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By Nicola Bullard with Gopal Dayaneni
September 16th, 2009
Because we need just, equitable and not simply effective action on climate change – it’s not just about numbers but about just numbers. Because the rich countries are shifting the burden to the South – on the developing and least developed countries in Africa, Asia and Latin America that have contributed the least to global warming. Because short-term economic interests are driving the negotiations – the considerable lobbying power of big oil, big coal, big agriculture, and other big corporations is out in full force ahead of the upcoming Copenhagen negotiations in December 2009. And because the people are not being heard – especially those who will be adversely affected
By Salena Tramel
August 11th, 2009
I spent the better part of last week crisscrossing Haiti’s arid Northwest with Grassroots International’s partner the National Congress of the Peasant’s Movement of Papay (MPNKP). MPNKP is best known to our allies and friends for their Creole Pig Repopulation project that we have supported for many years, and I was excited to follow up with families in far-off rural areas that our organization has not yet visited.
Throughout our time on the ground together, it became clear to me that it’s not just about the pigs—it’s about the organizing. The pig repopulation project represents this organizing.
Both the House and Senate are considering legislation with tremendous implications for farmers and agriculture across the globe. On the Senate side, the Global Food Security Bill, S.384 (also known as the Casey-Lugar Bill), calls for the United States to play a leadership role in implementing questionable food production strategies in developing countries. The bill mandates that massive investments in foreign assistance for agriculture shall include genetically engineered (GE) technologies. However, numerous studies and reports tell otherwise and warn of the dangers posed by GE technolgies, including soil erosion, cross-breeding, lower long-term yields and other environmental hazards.
April 17th, 2009
Washington D.C. (April 16, 2009) - The U.S. Working Group on the Food Crisis, a group representing anti-hunger, family farm, community food security, environmental, international aid, labor, food justice, consumers and other food system actors, urges the G8 at the upcoming Agricultural Ministerial in Treviso, Italy to reject the failed policies of the Green Revolution. A recent landmark report backed by the UN and World Bank argues for agroecological and sustainable agriculture, rather than reliance on chemical-intensive practices and genetic engineering.
In 2006 Grassroots International received a report from the Social Network for Justice and Human Rights (Rede Social), one of our Brazilian partners, about rapid expansion of agrofuels production based on large scale plantation-style cultivation of sugar cane for ethanol. We also heard from them about massive expansion of soy plantations and U.S.
Rede Social, a Grassroots International partner, and longtime ally the Pastoral Land Commission (CPT) released an 80-page report on the expansion of sugar cane plantations for agro-fuels in the Amazon and Central Plateau region of Brazil.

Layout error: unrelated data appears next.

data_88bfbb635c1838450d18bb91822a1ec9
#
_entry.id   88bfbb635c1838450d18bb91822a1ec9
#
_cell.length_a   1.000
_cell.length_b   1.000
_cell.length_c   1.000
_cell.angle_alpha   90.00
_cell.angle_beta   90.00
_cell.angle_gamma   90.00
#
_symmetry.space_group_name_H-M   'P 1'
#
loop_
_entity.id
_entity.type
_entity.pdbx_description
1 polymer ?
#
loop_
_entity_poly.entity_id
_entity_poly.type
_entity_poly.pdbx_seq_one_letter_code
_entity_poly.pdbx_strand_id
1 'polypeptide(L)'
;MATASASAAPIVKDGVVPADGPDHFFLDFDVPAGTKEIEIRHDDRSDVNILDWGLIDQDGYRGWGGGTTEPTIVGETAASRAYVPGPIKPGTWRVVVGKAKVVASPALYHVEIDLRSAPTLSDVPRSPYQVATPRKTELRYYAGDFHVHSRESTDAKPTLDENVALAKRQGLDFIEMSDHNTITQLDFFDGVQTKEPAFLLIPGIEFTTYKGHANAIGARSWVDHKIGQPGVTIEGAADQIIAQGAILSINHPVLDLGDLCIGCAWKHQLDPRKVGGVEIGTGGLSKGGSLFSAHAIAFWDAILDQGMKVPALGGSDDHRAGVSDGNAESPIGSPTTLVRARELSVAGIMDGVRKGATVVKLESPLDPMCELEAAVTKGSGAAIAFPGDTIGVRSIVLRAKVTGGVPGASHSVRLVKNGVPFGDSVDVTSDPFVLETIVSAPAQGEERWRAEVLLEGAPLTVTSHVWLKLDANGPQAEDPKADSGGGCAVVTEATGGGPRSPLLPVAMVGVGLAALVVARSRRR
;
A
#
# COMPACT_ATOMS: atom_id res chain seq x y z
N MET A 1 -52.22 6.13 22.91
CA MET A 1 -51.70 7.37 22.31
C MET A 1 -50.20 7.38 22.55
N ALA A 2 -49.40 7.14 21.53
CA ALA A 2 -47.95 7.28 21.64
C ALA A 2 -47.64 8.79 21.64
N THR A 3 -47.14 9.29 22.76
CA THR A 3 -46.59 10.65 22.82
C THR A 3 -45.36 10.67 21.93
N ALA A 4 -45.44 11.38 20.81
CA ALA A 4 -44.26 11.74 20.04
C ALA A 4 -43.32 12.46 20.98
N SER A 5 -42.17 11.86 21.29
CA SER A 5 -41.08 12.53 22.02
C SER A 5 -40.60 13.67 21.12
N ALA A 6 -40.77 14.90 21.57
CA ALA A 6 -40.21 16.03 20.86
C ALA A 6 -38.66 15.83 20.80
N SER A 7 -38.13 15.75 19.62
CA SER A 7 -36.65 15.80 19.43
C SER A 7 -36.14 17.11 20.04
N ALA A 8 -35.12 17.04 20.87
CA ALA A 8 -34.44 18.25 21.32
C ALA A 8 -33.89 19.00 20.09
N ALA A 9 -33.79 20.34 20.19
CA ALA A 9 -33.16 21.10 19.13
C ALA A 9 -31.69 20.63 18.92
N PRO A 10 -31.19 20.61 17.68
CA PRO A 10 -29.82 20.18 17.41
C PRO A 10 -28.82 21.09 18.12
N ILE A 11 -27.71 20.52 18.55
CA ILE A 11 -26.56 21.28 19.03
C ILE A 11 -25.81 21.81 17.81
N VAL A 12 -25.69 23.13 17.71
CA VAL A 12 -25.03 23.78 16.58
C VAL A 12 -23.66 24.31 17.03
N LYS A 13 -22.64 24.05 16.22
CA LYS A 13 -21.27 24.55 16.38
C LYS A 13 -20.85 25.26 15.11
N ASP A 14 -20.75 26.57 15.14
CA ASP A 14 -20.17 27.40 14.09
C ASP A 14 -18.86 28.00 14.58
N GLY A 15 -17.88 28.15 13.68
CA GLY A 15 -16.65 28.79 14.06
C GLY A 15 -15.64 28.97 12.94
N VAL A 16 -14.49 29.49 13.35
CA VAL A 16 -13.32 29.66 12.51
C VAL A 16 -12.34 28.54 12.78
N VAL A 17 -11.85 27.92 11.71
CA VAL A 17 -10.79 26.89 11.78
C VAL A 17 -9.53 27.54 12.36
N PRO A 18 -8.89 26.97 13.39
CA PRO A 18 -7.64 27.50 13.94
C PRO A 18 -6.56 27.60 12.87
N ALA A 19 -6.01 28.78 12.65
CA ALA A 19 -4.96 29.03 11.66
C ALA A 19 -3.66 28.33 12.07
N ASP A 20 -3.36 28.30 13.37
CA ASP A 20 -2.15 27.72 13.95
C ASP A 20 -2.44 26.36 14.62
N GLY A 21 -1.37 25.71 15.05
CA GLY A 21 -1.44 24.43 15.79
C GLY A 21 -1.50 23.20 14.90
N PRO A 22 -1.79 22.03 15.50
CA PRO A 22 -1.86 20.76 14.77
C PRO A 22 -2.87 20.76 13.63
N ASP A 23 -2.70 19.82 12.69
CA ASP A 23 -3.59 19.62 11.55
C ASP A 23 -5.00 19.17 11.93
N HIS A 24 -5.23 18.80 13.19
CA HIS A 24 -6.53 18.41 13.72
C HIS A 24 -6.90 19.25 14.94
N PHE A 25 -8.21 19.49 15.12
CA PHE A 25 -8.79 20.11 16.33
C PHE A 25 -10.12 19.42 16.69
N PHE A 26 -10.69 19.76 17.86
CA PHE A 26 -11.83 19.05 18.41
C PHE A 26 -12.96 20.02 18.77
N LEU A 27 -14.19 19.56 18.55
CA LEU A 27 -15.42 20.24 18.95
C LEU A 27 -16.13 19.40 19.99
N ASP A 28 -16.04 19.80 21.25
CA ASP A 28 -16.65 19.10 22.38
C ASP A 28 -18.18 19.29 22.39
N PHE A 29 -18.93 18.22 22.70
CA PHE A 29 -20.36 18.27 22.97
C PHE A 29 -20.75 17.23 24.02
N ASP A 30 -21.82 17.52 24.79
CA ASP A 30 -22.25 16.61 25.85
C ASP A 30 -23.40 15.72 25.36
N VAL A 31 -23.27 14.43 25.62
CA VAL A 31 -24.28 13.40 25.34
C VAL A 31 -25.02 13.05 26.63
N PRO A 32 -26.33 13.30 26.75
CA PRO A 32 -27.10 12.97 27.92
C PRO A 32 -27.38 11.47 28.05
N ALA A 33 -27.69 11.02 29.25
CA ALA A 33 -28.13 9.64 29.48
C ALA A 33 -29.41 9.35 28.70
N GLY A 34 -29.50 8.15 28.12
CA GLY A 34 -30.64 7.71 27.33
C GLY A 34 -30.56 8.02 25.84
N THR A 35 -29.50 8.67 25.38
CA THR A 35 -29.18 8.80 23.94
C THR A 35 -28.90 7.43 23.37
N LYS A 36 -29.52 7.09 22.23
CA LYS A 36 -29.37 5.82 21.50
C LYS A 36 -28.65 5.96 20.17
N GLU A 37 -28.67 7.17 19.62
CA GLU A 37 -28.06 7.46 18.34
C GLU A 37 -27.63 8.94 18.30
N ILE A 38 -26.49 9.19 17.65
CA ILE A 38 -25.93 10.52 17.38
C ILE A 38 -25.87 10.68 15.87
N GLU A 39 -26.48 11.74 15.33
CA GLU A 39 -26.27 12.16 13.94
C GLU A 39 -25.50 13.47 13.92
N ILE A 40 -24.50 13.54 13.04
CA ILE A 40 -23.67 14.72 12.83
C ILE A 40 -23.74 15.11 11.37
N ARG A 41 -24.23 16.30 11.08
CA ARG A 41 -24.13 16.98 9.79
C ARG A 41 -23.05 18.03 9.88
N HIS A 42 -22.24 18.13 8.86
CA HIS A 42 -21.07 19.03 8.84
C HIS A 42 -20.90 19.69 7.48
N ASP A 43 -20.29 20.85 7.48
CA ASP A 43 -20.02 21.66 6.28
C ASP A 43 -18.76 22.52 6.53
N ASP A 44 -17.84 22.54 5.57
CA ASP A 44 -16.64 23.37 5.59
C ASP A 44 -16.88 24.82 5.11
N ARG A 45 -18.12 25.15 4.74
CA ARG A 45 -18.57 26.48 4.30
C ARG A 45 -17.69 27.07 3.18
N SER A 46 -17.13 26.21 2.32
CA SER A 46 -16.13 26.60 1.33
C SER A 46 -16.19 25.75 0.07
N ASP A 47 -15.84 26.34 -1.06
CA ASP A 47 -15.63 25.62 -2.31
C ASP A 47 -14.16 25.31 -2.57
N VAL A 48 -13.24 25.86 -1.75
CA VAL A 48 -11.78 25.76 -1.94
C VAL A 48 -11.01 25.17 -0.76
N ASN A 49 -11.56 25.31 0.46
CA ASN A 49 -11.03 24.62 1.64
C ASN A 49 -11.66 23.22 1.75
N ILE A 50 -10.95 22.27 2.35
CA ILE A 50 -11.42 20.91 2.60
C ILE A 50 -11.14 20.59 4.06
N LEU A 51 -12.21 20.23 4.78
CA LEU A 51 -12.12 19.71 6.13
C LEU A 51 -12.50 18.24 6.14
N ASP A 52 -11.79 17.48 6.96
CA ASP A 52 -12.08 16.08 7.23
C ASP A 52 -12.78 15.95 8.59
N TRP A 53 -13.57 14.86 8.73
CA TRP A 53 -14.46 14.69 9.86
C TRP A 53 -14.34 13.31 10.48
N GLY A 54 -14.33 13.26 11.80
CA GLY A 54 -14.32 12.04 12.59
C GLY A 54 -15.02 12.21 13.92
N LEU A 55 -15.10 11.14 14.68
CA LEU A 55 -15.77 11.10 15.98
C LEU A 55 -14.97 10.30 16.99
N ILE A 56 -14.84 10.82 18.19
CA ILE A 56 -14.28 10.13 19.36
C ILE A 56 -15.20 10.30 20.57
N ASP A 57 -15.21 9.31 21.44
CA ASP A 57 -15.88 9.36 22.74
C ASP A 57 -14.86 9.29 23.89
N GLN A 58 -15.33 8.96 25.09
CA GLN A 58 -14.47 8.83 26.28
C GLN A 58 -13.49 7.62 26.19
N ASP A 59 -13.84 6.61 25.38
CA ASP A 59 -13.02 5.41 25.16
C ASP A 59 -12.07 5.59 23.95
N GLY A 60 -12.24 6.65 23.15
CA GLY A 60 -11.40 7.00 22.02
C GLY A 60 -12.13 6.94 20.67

Grassroots International and the National Family Farm Coalition announce the release of a new popular education tool that can help you understand and fix the world food crisis: Food for Thought and Action: A Food Sovereignty Curriculum.
It's been said that "you are what you eat." In the face of a global food crisis, it's clear that we've been forced to swallow far more than what's on our plates. Our global food system is broken, with nearly a billion hungry people around the world and millions more forced from their failed farms as industrial agriculture privatizes and despoils our water, soil and biodiversity.
Grassroots International would like to salute Jesus León Santos, the leader of a democratic, farmer-to-farmer network in Oaxaca, Mexico, for winning the 2008 Goldman Environmental Prize – one of the most esteemed awards in the global environmental movement.
The road to Jacmel is paved with good intentions - in fact, it is the best-paved road in all of Haiti. I was told that the road was built by France as a friendship gift to Haiti, but Haitians don't see it as enough repayment for all that France has taken from Haiti since colonial times. Centuries ago, when France herded African slaves to Haiti to work in the sugar cane plantations, they filled the slave ships returning to France with Haiti's precious tropical timber. Thus began Haiti's deforestation, from which it has never recovered.
On March 7 several hundred people occupied a research site of the U.S.-based agricultural biotechnology giant Monsanto in the state of São Paulo, Brazil, and destroyed the greenhouse and experimental plots of genetically-modified (GM) corn. Participants in the act, members of the international farmers' organization La Vía Campesina, stated in a note that the act was to protest the Brazilian government's decision in February to legalize Monsanto's GM Guardian® corn, which was recently banned in France, Austria, and Hungary due to risks to the environment and human health.